For MSOs such as Cox (Atlanta), the fourth largest U.S. cable company, the next step is to converge overlay networks with dedicated equipment for each service type: video, telephony, and high-speed data. Cox built an OC-48 IP-based national fiber-optic backbone to support its high-speed Internet and business Internet services in 2001, which it operates and manages in addition to the fiber-based metro transport and hybrid fiber/coax (HFC) access networks used to reach end customers. Cox is one of two cable MSOs (the other is Comcast) with success selling switched-circuit voice services to business and residential customers. Cox reported 718,000 telephone subscribers at the end of last year.
"We use optical for video on demand or entertainment on demand service," explains Cox director of network architecture Darryl Ladd. "We use it for IP transport for our backbone data and high-speed Internet. We use optical over SONET and ATM for our business services, and when we do that, we end up deploying multiple boxes and having parallel optical networks to do four or five different services.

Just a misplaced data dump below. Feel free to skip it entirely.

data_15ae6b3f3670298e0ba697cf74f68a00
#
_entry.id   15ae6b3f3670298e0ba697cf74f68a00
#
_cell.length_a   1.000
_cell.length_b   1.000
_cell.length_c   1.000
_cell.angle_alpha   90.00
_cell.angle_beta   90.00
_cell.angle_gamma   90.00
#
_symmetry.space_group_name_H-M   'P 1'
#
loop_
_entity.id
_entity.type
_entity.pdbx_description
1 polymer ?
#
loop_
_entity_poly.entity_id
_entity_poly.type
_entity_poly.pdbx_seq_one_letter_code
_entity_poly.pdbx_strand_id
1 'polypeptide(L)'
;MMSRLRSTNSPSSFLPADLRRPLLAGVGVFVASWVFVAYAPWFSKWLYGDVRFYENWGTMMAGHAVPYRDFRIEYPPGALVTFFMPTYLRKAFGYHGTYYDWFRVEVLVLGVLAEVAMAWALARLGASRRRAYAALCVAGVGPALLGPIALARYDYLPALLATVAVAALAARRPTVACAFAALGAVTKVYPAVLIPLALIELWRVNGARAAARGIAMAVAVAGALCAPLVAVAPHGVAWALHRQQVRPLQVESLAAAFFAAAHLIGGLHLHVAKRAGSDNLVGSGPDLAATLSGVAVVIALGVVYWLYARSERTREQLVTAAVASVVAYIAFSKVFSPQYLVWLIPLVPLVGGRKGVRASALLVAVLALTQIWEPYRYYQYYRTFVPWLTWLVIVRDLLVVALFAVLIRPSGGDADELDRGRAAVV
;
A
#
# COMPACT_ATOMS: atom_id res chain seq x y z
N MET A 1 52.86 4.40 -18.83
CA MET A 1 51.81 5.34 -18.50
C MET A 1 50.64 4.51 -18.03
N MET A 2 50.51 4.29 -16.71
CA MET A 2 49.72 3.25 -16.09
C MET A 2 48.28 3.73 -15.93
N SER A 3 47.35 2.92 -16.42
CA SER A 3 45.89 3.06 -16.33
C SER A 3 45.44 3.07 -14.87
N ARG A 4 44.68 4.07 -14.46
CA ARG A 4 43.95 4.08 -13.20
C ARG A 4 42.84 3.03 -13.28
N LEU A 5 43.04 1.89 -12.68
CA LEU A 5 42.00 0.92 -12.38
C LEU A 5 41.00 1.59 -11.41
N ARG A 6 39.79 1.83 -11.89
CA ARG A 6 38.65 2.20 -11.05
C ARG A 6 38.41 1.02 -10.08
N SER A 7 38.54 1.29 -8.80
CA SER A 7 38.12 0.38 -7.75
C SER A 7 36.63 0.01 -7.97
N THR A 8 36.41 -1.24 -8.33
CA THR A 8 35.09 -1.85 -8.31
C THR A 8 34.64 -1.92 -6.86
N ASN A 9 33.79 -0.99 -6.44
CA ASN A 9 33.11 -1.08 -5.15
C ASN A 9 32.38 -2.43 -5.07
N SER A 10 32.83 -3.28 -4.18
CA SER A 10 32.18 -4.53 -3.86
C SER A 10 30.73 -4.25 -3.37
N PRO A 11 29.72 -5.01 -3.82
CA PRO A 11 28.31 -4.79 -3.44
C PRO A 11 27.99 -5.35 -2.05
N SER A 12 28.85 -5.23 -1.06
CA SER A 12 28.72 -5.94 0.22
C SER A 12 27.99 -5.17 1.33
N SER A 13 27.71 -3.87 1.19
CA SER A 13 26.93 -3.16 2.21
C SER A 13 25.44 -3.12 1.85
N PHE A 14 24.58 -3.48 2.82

"Recently, we started looking at ways to start converging some of these platforms to a common network using common network elements. So we've deployed DWDM throughout our network, and that allowed us to take SONET, ATM, and IP where we could, and use lambdas instead of fibers. We get to reduce the amount of investment that it takes to provide these services."
Cox is also working with its three SONET suppliers to look at next-generation platforms that offer more than traditional TDM. The cable operator wants to start using Gigabit Ethernet transport over SONET as well as IP interfaces. In part of its network, Cox has deployed resilient-packet-ring (RPR) technology, supplied by one of its current SONET vendors, but a delay in the RPR standard until the first quarter of next year is holding up further implementation.